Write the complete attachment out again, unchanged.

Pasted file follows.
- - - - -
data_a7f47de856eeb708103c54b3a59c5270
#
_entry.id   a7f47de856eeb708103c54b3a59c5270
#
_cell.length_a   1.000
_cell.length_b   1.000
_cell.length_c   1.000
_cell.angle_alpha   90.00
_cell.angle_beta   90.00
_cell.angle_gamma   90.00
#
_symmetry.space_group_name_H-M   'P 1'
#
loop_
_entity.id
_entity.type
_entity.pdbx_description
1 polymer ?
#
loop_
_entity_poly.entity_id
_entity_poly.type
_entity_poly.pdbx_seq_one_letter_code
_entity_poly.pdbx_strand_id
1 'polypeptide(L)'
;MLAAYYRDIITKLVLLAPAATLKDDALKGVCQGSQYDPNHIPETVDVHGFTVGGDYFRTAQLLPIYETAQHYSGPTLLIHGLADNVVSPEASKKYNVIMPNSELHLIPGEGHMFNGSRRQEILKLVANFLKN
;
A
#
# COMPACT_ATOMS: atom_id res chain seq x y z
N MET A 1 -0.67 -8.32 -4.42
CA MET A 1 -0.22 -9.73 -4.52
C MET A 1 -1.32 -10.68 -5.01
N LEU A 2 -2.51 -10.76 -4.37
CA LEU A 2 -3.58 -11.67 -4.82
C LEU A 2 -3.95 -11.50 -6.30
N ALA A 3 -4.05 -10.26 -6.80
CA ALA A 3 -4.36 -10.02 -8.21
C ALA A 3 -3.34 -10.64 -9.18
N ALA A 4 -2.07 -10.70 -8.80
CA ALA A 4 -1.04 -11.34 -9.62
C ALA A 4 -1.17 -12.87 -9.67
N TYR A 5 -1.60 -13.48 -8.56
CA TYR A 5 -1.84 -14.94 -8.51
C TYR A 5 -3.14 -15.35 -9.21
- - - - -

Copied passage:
data_a7f47de856eeb708103c54b3a59c5270
#
_entry.id   a7f47de856eeb708103c54b3a59c5270
#
_cell.length_a   1.000
_cell.length_b   1.000
_cell.length_c   1.000
_cell.angle_alpha   90.00
_cell.angle_beta   90.00
_cell.angle_gamma   90.00
#
_symmetry.space_group_name_H-M   'P 1'
#
loop_
_entity.id
_entity.type
_entity.pdbx_description
1 polymer ?
#
loop_
_entity_poly.entity_id
_entity_poly.type
_entity_poly.pdbx_seq_one_letter_code
_entity_poly.pdbx_strand_id
1 'polypeptide(L)'
;MLAAYYRDIITKLVLLAPAATLKDDALKGVCQGSQYDPNHIPETVDVHGFTVGGDYFRTAQLLPIYETAQHYSGPTLLIHGLADNVVSPEASKKYNVIMPNSELHLIPGEGHMFNGSRRQEILKLVANFLKN
;
A
#
# COMPACT_ATOMS: atom_id res chain seq x y z
N MET A 1 -0.67 -8.32 -4.42
CA MET A 1 -0.22 -9.73 -4.52
C MET A 1 -1.32 -10.68 -5.01
N LEU A 2 -2.51 -10.76 -4.37
CA LEU A 2 -3.58 -11.67 -4.82
C LEU A 2 -3.95 -11.50 -6.30
N ALA A 3 -4.05 -10.26 -6.80
CA ALA A 3 -4.36 -10.02 -8.21
C ALA A 3 -3.34 -10.64 -9.18
N ALA A 4 -2.07 -10.70 -8.80
CA ALA A 4 -1.04 -11.34 -9.62
C ALA A 4 -1.17 -12.87 -9.67
N TYR A 5 -1.60 -13.48 -8.56
CA TYR A 5 -1.84 -14.94 -8.51
C TYR A 5 -3.14 -15.35 -9.21